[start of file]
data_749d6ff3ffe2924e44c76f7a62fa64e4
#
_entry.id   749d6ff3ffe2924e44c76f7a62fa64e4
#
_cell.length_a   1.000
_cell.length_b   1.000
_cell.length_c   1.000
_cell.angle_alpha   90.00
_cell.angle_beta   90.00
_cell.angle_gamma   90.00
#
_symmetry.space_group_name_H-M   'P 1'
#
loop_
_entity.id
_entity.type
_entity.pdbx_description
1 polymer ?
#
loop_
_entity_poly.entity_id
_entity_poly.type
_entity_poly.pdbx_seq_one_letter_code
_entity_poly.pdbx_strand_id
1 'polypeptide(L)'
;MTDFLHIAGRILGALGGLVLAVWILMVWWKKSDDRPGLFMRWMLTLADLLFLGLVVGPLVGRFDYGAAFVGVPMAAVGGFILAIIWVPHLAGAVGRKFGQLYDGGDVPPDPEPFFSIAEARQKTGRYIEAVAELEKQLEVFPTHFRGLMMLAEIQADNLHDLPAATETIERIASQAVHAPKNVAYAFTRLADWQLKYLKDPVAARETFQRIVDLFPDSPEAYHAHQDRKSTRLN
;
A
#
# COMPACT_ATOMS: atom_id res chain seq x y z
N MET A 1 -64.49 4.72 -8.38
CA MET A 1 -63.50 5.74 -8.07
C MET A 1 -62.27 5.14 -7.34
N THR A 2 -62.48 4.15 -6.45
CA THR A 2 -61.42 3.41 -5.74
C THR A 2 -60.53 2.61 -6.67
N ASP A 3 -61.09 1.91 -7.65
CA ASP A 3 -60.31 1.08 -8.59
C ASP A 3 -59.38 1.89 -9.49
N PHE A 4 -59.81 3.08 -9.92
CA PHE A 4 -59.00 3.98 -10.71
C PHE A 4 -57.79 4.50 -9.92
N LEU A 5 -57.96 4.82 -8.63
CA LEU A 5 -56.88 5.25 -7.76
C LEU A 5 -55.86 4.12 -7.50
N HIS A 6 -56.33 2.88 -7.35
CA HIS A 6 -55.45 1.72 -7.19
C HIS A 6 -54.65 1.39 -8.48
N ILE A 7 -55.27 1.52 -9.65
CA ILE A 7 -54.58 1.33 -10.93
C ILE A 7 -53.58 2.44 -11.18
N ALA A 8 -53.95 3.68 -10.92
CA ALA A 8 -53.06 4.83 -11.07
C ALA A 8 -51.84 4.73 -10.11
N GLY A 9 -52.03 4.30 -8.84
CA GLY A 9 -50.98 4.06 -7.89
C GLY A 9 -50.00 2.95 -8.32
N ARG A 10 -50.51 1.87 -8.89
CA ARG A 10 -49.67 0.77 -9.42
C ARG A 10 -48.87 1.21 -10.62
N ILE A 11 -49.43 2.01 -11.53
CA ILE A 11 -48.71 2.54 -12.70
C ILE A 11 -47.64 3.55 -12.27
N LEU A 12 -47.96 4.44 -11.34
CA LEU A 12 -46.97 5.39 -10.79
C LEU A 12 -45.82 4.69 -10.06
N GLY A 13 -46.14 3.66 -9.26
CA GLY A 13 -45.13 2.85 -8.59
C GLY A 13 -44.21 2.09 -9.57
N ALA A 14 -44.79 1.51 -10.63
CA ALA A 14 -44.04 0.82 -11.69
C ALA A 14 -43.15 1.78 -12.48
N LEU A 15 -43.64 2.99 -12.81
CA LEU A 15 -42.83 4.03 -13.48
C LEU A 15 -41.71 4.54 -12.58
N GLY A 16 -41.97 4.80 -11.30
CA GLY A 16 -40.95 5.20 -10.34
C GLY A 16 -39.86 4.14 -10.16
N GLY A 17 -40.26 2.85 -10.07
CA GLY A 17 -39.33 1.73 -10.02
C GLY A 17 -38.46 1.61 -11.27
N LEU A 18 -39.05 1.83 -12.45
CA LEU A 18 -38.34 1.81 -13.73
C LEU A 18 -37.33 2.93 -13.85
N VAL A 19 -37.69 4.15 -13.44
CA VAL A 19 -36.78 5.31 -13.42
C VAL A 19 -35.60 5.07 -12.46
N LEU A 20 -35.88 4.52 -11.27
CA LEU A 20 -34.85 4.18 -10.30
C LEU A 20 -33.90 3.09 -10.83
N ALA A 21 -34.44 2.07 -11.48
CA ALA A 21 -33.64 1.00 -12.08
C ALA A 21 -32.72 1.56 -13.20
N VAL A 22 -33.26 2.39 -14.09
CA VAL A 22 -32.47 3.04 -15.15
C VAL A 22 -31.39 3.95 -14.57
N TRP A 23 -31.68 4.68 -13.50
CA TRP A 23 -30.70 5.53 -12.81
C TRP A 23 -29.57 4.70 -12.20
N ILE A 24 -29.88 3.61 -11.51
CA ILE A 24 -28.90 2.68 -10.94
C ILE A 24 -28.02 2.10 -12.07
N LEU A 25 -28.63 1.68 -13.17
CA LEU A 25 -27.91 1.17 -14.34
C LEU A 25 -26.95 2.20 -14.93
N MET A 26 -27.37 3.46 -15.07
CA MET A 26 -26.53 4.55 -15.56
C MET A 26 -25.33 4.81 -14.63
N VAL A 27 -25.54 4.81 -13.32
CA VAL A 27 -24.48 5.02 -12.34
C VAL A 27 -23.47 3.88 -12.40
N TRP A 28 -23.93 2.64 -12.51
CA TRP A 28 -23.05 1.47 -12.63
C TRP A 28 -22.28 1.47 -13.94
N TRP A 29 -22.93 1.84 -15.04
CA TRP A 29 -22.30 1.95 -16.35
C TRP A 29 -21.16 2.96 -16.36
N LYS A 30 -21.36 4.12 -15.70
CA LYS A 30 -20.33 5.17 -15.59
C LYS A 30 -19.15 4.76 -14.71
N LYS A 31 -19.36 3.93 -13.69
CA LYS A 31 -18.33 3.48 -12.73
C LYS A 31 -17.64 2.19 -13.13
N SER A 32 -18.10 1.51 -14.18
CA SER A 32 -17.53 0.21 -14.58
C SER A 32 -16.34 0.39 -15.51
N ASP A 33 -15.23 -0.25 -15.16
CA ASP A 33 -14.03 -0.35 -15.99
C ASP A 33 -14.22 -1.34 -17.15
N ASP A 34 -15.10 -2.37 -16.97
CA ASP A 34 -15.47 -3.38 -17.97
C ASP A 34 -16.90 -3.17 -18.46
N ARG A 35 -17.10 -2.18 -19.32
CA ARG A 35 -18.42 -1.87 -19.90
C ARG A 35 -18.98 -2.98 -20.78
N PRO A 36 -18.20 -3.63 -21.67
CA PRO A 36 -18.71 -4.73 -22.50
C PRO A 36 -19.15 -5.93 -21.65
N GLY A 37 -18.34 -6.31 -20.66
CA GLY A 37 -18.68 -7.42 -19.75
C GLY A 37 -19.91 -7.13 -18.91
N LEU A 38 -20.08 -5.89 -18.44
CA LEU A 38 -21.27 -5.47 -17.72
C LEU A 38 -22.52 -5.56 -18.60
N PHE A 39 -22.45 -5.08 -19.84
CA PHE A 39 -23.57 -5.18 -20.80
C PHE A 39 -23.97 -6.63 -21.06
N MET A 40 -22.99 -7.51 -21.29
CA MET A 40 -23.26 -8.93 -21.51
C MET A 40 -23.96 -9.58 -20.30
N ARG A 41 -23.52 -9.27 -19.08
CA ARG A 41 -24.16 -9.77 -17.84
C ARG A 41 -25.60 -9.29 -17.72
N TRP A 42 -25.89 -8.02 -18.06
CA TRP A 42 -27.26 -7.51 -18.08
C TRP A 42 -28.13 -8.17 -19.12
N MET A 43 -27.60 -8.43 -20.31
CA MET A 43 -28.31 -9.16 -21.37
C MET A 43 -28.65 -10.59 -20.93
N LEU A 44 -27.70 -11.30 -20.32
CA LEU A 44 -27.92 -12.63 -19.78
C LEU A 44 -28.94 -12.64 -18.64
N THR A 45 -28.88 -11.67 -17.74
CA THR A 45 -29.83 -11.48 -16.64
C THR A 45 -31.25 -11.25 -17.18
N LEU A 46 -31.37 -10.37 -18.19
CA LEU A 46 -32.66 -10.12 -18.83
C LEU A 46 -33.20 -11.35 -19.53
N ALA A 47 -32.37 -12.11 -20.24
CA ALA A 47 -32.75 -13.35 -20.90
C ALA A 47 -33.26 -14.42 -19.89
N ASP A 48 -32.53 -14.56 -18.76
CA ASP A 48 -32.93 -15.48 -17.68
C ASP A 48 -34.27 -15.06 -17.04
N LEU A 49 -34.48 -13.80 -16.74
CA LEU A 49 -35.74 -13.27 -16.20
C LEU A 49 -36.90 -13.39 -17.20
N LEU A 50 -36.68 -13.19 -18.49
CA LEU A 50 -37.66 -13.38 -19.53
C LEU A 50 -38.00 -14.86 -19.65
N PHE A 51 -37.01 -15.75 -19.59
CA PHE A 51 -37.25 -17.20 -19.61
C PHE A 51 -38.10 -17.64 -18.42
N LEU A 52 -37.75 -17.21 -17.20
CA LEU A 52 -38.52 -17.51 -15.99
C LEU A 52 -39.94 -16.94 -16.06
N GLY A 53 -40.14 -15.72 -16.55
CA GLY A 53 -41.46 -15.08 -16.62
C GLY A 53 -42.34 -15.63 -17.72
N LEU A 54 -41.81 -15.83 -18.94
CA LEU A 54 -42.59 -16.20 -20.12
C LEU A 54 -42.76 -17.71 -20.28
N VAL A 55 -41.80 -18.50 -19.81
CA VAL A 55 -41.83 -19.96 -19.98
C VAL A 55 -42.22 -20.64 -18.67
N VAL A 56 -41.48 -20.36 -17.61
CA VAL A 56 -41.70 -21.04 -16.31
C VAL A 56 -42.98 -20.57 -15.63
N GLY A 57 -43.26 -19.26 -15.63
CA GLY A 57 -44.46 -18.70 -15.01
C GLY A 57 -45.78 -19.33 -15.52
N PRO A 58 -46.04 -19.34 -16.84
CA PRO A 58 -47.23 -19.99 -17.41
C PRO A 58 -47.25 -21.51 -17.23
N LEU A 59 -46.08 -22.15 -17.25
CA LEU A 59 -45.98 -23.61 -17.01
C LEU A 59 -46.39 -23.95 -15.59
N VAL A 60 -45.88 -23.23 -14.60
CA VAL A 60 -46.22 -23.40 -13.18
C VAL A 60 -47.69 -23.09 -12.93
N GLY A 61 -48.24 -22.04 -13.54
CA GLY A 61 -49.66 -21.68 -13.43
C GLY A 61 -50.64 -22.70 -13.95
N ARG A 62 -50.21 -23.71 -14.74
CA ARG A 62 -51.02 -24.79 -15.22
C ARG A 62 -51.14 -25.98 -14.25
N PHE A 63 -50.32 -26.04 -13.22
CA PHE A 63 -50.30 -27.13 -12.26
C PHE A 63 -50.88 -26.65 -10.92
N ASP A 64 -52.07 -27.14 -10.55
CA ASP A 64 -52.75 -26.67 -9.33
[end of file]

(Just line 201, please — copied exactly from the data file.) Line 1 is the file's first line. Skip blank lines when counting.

C GLY A 57 -45.78 -19.33 -15.52